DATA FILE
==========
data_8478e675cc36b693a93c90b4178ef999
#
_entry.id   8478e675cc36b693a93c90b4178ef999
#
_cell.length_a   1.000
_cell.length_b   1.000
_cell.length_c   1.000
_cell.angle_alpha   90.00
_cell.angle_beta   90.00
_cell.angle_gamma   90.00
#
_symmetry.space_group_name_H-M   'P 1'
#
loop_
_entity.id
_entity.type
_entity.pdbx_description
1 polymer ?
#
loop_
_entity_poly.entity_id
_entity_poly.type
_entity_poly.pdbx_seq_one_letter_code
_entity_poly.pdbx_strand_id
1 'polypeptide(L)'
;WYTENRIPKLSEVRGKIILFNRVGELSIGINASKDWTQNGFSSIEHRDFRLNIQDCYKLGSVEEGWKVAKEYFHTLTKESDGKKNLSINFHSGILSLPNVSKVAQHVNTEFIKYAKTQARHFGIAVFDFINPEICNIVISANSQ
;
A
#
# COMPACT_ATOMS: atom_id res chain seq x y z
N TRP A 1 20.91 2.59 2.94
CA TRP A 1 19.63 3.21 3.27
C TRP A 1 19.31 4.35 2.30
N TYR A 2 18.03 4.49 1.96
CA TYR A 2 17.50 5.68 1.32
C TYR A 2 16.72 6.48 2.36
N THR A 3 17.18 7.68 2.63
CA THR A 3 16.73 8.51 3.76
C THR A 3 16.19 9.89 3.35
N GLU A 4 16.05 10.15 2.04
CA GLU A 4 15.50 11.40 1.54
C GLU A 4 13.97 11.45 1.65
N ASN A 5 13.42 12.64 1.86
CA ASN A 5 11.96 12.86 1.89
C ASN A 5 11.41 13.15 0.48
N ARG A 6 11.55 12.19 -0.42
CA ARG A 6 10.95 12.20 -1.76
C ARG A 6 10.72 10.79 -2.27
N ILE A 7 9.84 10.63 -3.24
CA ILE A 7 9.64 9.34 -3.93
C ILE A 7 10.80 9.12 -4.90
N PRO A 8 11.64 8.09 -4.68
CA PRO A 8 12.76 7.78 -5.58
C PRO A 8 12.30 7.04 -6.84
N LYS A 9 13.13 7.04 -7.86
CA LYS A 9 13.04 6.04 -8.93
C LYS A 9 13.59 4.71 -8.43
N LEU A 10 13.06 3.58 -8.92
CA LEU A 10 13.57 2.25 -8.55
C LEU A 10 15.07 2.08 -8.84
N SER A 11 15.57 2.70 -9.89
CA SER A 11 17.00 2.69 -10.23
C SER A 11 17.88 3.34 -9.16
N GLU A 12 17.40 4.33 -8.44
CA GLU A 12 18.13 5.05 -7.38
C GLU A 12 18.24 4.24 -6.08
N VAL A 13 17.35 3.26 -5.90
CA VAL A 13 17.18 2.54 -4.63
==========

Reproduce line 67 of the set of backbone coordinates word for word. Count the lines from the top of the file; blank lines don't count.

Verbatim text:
N VAL A 13 17.35 3.26 -5.90